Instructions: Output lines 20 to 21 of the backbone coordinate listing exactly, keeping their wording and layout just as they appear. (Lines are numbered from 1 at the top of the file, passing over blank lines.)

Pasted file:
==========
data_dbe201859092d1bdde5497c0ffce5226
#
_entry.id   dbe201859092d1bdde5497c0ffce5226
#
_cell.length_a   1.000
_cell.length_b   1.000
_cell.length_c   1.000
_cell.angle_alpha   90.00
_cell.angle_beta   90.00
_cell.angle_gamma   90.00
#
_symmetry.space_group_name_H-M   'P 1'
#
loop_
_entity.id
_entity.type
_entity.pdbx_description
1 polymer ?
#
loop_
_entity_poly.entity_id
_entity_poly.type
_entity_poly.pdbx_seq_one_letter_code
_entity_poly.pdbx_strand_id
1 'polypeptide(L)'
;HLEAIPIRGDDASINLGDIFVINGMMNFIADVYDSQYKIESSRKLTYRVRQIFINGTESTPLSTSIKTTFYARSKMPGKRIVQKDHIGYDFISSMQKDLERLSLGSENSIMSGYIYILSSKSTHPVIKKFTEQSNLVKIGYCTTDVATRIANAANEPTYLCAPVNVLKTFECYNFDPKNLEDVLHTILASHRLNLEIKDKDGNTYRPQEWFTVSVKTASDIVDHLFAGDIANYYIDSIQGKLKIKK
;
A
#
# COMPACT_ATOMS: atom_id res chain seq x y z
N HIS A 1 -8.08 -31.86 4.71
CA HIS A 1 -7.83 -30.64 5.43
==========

loop_
_entity_poly.entity_id